The Tax Office recently revised its threshold for identifying high-wealth individuals (HWIs) to those who control net wealth of $50 million or more, up from the previous $30 million threshold.
It is understood that the threshold has been untouched since 1996, when the Commissioner first set up the HWI Taskforce.
Speaking to Accountants Daily, HWL Ebsworth senior associate Vincent Licciardi said that the revision would bring Australia in line with other tax administrations globally.
“The threshold has not changed since the HWI Taskforce was established, and it is unclear why the ATO has now increased the threshold to $50 million, though the threshold of $50 million is generally accepted by the OECD and other tax administrations around the world as an appropriate threshold,” Mr Licciardi said.
“Clients can expect increased scrutiny and tailored enquiries from the ATO if they are classified as a HWI, and generally, the ATO allocates specialised and multidisciplinary teams to undertake these activities.”
The government recently announced $1 billion in additional funding to the ATO to extend the operation of the Tax Avoidance Taskforce and to expand the taskforce’s programs and market coverage.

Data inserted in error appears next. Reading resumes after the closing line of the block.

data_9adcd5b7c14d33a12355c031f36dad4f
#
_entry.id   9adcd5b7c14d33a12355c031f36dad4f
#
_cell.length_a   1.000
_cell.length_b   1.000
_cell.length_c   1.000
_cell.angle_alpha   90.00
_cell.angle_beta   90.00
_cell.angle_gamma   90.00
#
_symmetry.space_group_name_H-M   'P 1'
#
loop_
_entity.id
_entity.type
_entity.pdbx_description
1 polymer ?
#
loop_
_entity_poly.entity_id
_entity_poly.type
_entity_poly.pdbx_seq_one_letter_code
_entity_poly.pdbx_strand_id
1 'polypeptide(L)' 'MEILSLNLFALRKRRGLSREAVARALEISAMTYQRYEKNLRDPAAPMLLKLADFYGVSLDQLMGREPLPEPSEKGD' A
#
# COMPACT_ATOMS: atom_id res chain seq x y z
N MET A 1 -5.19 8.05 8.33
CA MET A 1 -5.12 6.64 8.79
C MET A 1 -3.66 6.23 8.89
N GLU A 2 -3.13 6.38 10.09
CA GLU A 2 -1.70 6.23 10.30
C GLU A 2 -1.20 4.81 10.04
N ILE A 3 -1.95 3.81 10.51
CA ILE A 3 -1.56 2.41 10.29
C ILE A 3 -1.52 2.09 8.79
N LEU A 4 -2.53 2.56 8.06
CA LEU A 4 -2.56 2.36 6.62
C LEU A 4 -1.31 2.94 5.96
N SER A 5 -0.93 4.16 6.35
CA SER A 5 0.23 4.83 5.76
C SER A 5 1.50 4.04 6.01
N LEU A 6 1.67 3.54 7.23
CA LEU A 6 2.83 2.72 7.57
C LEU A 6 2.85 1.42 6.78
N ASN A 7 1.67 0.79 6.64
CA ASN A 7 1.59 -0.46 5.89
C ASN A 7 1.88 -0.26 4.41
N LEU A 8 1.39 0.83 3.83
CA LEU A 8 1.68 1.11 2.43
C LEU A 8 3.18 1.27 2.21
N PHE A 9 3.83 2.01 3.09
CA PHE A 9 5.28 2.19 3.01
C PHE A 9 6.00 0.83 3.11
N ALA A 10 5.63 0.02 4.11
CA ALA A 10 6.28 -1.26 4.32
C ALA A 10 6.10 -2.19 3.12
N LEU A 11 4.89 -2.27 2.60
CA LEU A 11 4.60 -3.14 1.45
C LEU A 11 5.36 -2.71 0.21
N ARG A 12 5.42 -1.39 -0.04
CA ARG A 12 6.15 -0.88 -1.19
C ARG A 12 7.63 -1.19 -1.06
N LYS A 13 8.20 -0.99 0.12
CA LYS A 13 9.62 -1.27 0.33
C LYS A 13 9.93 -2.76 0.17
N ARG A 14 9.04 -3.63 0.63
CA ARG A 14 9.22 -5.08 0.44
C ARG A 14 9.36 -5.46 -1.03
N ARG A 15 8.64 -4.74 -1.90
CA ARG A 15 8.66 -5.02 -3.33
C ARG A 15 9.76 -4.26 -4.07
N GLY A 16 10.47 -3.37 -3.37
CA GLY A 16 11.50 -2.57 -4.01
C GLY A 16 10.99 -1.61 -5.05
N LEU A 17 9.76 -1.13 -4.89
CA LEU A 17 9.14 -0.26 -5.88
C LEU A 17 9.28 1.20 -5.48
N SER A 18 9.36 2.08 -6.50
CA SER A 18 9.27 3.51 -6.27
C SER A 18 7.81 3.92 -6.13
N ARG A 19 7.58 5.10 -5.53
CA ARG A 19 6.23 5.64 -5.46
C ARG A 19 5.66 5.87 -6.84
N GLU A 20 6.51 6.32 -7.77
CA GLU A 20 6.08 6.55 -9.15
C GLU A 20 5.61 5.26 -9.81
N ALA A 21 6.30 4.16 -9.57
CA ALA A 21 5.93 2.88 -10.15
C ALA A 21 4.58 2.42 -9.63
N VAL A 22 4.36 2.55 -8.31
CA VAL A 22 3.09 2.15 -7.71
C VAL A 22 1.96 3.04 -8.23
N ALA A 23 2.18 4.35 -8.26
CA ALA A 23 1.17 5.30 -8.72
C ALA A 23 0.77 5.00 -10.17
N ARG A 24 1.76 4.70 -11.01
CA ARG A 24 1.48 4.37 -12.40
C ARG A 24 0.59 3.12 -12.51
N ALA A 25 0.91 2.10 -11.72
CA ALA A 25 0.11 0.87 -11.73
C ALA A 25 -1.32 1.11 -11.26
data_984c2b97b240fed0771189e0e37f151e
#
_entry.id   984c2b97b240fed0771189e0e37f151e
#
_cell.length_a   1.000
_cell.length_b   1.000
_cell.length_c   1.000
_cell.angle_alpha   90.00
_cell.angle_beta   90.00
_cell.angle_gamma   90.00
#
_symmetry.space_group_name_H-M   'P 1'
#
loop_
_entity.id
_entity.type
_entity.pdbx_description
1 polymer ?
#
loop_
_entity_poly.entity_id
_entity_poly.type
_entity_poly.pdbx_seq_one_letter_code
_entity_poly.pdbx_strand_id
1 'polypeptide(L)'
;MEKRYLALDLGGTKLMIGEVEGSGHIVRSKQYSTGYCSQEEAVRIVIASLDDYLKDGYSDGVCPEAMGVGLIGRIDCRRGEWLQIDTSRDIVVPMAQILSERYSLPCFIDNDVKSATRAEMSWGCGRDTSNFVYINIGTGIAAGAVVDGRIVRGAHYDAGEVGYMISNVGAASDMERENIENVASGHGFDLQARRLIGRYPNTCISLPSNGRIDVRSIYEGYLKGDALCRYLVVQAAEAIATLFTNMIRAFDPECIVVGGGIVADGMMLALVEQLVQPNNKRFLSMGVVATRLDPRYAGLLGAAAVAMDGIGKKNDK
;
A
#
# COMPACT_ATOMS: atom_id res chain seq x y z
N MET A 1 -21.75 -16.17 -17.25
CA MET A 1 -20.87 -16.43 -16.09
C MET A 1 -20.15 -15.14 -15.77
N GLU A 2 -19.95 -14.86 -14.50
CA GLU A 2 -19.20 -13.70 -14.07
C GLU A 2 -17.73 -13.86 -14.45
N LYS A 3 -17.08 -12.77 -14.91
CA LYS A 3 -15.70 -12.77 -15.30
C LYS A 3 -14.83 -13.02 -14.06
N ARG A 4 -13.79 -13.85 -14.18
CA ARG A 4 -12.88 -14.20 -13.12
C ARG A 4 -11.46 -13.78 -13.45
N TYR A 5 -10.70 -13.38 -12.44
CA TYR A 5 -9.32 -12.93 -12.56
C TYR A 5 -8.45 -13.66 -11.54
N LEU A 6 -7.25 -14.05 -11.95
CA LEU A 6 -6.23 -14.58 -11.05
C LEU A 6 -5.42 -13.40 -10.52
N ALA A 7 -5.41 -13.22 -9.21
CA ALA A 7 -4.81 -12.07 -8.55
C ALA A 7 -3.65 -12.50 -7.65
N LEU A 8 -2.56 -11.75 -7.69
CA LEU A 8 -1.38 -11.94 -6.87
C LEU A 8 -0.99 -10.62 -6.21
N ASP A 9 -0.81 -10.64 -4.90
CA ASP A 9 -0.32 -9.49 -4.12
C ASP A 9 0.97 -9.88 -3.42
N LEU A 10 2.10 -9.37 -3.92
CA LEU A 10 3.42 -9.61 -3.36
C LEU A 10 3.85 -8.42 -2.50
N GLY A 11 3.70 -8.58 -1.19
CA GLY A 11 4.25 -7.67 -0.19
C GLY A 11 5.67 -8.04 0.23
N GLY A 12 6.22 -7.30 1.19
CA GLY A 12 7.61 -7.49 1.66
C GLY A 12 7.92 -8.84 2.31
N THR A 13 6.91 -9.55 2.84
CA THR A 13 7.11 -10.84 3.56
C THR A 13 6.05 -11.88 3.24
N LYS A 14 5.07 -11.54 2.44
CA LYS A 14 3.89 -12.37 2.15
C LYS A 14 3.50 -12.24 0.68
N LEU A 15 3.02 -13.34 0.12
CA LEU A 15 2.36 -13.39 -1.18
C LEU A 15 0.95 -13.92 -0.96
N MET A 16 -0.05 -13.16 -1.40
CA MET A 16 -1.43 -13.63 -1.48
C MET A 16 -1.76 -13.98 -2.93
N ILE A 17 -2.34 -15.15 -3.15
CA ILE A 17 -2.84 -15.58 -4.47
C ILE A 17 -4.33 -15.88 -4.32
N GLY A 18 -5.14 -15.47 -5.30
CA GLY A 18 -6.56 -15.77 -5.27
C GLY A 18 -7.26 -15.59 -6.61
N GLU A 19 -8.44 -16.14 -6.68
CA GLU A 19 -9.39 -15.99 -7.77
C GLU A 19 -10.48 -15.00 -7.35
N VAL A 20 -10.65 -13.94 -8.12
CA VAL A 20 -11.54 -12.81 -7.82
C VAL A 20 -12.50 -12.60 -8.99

The additional funding is expected to rake in $3.6 billion over the forward estimates period.
“Practitioners with HWI clients should expect ongoing engagement from the ATO, and in particular, as a result of increased funding from the federal government under the Tax Avoidance Taskforce and Serious Financial Crime programs,” Mr Licciardi said.
“Clients should proactively engage with the ATO where possible, in particular, if mistakes have happened when administering complex HWI tax affairs.
“Clients should also have robust tax risk management processes in place before taking a tax position that could attract the ATO’s attention. This could include seeking legal advice or an expert opinion in the form of a Reasonably Arguable Position.”
According to Mr Licciardi, who acts both for and against the ATO in matters relating to HWIs, he is seeing an increased focus from the ATO on trust arrangements which exploit mismatches between income for accounting purposes and income for tax purpose, one-off transactions between related parties which do not appear to have a commercial purpose, and lifestyle that is not commensurate with a taxpayer’s reported income.